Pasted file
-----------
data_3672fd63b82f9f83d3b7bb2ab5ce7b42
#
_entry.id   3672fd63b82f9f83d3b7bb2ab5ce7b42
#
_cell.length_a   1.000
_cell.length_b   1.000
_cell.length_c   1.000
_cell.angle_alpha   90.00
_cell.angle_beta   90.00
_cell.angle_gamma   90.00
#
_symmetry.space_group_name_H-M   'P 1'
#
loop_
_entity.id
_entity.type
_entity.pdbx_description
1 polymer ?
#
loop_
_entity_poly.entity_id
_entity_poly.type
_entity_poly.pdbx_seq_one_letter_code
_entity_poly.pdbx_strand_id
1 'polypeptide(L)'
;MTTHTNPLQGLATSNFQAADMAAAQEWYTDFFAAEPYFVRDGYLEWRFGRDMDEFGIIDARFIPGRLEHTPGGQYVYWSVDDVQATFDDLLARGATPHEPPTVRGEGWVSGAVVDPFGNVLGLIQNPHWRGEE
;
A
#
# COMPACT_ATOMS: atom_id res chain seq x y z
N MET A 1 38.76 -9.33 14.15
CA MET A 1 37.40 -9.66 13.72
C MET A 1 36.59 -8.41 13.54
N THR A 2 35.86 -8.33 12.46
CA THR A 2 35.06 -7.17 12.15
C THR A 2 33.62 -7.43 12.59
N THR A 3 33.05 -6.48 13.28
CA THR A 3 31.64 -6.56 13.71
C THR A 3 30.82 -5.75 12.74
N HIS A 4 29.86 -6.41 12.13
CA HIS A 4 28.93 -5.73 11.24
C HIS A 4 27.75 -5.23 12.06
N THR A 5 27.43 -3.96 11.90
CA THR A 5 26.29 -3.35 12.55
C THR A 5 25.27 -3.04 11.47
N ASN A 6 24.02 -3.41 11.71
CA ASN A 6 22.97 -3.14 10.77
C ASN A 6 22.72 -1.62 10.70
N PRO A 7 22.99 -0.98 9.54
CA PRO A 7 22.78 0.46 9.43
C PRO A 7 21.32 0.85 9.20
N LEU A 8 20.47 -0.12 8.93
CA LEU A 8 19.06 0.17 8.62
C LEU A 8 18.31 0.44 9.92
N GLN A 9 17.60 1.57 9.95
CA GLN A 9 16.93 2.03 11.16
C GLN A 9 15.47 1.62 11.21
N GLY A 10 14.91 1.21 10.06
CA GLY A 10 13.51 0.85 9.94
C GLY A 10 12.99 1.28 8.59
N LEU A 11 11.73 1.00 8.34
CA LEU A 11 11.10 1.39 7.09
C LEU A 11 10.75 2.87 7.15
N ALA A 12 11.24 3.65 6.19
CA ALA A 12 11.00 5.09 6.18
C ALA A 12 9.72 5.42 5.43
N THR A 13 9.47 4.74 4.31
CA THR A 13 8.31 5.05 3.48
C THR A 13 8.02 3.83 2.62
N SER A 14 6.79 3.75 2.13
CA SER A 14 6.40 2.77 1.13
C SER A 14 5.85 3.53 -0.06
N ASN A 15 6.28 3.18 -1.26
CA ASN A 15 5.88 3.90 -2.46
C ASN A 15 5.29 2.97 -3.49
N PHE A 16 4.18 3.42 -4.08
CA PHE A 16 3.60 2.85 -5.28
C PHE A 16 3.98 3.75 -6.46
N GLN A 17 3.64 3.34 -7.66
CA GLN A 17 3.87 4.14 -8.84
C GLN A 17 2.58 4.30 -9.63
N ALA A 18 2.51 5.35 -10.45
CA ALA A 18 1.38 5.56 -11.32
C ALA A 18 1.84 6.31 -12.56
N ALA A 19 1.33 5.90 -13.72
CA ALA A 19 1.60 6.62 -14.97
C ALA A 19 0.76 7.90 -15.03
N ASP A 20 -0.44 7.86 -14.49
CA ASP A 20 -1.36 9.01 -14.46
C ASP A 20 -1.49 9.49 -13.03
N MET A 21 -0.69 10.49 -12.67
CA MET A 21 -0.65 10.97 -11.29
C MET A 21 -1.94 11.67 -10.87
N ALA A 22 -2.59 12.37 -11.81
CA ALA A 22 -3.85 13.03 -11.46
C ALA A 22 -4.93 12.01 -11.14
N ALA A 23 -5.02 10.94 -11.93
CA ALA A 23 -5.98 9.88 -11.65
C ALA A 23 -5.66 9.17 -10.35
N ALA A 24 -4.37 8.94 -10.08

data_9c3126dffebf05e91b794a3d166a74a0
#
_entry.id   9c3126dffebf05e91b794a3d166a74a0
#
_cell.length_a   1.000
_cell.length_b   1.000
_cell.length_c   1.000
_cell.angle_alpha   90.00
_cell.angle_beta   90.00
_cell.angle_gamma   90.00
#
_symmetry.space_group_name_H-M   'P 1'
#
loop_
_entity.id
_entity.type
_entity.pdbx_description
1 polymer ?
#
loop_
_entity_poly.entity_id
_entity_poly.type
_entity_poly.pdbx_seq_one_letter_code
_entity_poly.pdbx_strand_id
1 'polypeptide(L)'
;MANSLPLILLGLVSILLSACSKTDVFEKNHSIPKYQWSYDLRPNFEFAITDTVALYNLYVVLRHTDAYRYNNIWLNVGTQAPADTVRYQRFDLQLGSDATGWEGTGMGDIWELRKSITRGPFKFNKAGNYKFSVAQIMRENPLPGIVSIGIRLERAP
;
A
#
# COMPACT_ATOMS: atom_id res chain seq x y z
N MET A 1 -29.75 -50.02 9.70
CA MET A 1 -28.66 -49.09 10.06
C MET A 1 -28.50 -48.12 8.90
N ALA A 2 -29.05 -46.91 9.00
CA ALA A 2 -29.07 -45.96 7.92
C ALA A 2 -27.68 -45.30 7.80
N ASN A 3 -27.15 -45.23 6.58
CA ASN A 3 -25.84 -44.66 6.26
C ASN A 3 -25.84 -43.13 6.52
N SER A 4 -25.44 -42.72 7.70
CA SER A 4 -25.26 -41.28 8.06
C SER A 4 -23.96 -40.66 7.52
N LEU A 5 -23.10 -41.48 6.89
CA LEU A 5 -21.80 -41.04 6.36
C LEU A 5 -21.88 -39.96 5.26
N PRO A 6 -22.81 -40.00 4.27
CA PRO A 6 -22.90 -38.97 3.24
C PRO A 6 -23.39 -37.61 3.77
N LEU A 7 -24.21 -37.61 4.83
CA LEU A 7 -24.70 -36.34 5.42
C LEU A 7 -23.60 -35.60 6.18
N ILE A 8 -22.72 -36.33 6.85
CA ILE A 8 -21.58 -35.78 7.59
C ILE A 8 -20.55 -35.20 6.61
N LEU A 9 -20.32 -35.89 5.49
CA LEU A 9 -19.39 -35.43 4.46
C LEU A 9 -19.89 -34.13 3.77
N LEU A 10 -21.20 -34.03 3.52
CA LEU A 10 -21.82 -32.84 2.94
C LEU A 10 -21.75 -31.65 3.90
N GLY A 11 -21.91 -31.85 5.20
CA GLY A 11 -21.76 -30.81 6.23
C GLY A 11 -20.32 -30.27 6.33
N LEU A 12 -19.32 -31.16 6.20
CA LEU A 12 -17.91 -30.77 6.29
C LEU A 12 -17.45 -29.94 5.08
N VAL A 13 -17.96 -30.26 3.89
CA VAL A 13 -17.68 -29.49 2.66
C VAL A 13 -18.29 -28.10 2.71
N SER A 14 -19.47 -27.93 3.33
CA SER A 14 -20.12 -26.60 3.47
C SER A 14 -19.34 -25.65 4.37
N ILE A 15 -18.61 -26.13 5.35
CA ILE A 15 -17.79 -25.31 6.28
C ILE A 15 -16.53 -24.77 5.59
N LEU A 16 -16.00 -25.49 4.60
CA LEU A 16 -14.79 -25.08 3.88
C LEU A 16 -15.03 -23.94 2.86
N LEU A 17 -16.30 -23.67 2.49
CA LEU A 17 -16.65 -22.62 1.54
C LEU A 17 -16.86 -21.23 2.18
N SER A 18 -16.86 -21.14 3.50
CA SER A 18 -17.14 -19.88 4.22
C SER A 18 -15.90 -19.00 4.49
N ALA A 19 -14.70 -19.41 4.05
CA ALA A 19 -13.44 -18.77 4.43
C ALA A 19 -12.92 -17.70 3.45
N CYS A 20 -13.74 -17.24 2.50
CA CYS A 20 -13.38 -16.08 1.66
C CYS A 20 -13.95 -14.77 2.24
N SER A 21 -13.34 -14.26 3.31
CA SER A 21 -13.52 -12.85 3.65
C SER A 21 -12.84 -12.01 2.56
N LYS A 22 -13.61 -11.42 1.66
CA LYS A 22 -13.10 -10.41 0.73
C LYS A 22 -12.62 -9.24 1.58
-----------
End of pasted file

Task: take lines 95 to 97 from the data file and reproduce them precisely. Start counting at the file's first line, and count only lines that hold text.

CA ALA A 22 -3.85 13.03 -11.46
C ALA A 22 -4.93 12.01 -11.14
N ALA A 23 -5.02 10.94 -11.93